Why do Jazz fans stand out around the league? Nights like this.


Three thoughts on the Utah Jazz’s 127-115 win over the Washington Wizards from Salt Lake Tribune Jazz beat writer Andy Larsen.

1. An ugly game saved

There were possessions of this game that should be X-rated. You should have to show ID to be able to watch them, lest kids watch it and be influenced.

This is just one play from each team, but I could show you 20 or 30 without difficulty.

Out of this mess, Jordan Clarkson saved the game. To be sure, his style can also err on the side of difficult to watch. He has received fair criticism for what has been a poor season. But more than any player available for either the Wizards or Jazz tonight, he knows what his spots are, how to get there, and how to get a reasonable look. He made those shots, scoring 38 points, getting 10 rebounds, adding seven assists.

But what stood out to me was the moment in time the Jazz found themselves in. The Wizards are now the NBA’s worst team, with a more dismal record than the Detroit Pistons. They had lost 13 games in a row. And while somewhat due to injury, the Jazz were going toe-to-toe with them on their home floor. I’m not sure it’s rock bottom, but it felt close.

Despite all that, the building was rocking.

I’m not sure Jazz fans have gotten enough credit for just how good they are. The team has never won a championship, and this is their second consecutive season of tanking at the end to get a draft pick. They have no superstars, and their best players who aren’t playing. It’s a weekday, and they’re playing the worst team in the league. Not only that, they were losing. Malaise should be on the table.

And yet, the Delta Center was full. Loud, too. It was their 281st consecutive sellout, according to the Jazz.

I think there are at least 25 markets in the NBA where that game doesn’t sell out. There are probably 29 fanbases that would have been less engaged.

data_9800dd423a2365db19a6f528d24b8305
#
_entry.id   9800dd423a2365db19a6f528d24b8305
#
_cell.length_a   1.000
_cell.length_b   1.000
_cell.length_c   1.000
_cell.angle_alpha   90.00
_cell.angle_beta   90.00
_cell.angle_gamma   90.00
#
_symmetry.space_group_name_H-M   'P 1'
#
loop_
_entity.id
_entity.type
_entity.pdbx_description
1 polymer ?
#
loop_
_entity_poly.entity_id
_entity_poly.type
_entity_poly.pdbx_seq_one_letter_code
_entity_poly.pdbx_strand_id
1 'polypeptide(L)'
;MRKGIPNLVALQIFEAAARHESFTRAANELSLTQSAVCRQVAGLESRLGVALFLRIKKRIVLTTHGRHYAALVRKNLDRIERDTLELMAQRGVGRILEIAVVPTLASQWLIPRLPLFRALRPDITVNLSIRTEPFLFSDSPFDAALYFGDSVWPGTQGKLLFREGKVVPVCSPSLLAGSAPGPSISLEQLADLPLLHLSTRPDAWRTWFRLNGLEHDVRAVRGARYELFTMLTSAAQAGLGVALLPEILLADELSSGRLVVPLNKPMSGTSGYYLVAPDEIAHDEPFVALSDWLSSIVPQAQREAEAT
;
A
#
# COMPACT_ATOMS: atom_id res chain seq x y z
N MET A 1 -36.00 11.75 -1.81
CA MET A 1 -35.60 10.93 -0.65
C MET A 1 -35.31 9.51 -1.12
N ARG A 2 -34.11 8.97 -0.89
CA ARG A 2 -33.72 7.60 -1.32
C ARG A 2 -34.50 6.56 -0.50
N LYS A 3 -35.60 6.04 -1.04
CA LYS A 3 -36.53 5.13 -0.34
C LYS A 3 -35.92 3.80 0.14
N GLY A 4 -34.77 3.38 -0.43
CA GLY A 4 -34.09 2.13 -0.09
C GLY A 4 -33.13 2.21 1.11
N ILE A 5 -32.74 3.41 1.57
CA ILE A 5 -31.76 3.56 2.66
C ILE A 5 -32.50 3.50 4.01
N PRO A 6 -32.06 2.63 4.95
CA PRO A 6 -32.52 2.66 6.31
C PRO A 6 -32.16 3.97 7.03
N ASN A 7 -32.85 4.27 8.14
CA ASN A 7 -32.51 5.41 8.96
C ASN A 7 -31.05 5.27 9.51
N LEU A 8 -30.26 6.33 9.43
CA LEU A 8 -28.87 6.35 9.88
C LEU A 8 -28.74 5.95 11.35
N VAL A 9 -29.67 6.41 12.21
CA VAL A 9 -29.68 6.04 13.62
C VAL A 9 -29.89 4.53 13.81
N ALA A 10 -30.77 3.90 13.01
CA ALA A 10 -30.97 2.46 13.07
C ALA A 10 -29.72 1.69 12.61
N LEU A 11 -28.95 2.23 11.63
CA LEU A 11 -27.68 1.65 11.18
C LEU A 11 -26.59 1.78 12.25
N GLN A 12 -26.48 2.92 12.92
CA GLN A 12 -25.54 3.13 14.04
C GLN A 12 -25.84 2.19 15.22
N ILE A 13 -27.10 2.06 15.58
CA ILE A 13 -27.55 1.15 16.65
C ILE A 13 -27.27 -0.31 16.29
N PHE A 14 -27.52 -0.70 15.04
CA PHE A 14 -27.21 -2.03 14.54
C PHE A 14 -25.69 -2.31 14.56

But Utah is different — for whatever reason, fans are still showing up in a major way. That’s special, I think.

2. The post-game dunk from Collin Sexton

In avoidance of talking about that game as much as possible, let’s talk about the dunk that happened after the final buzzer.

I mean, whoa! That’s a legitimately terrific dunk — I think it would have been a top-5 dunk at this year’s dunk contest, maybe top-2. Sexton pulled it after playing 33 minutes in a second’s notice. Here’s a quick transcript of the assembled media’s questions to Sexton after the game.

Take us through the dunk.

Um, I knew what I wanted to do at the end. It was either that or like a windmill or something. I don’t know. I just casually walked up. I was like, I’m gonna try something. The game is over. So you might as well.

You got a name for that?

That’s my bounce East Bay. I like doing that one.

How many do you have?

A few. A few. I can jump a little bit. I can jump a little bit sometimes, yeah. Sometimes I have to remind myself, I might as well. I might as well try.

You ever thought about doing the dunk contest?

I thought about it during COVID, but just during that whole time, it was tough. It was in Atlanta, so I wanted to do it really bad, but. They asked me a few times. Maybe one day, maybe I’ll get in there and make it fun. I’ve got a few dunks up my sleeve that would give me 50s.

What would you score this one?

This one right there, that’s like a 40. It’s a 40. Just because, you know, this is just an East Bay. I’ve got a few other ones that I know would give me 50s.

40 is literally the lowest score they can give right now.

Really? Then, okay, it’s a 45. A 45 for sure.

John said that was a nine out of 10, but he thinks you could do better.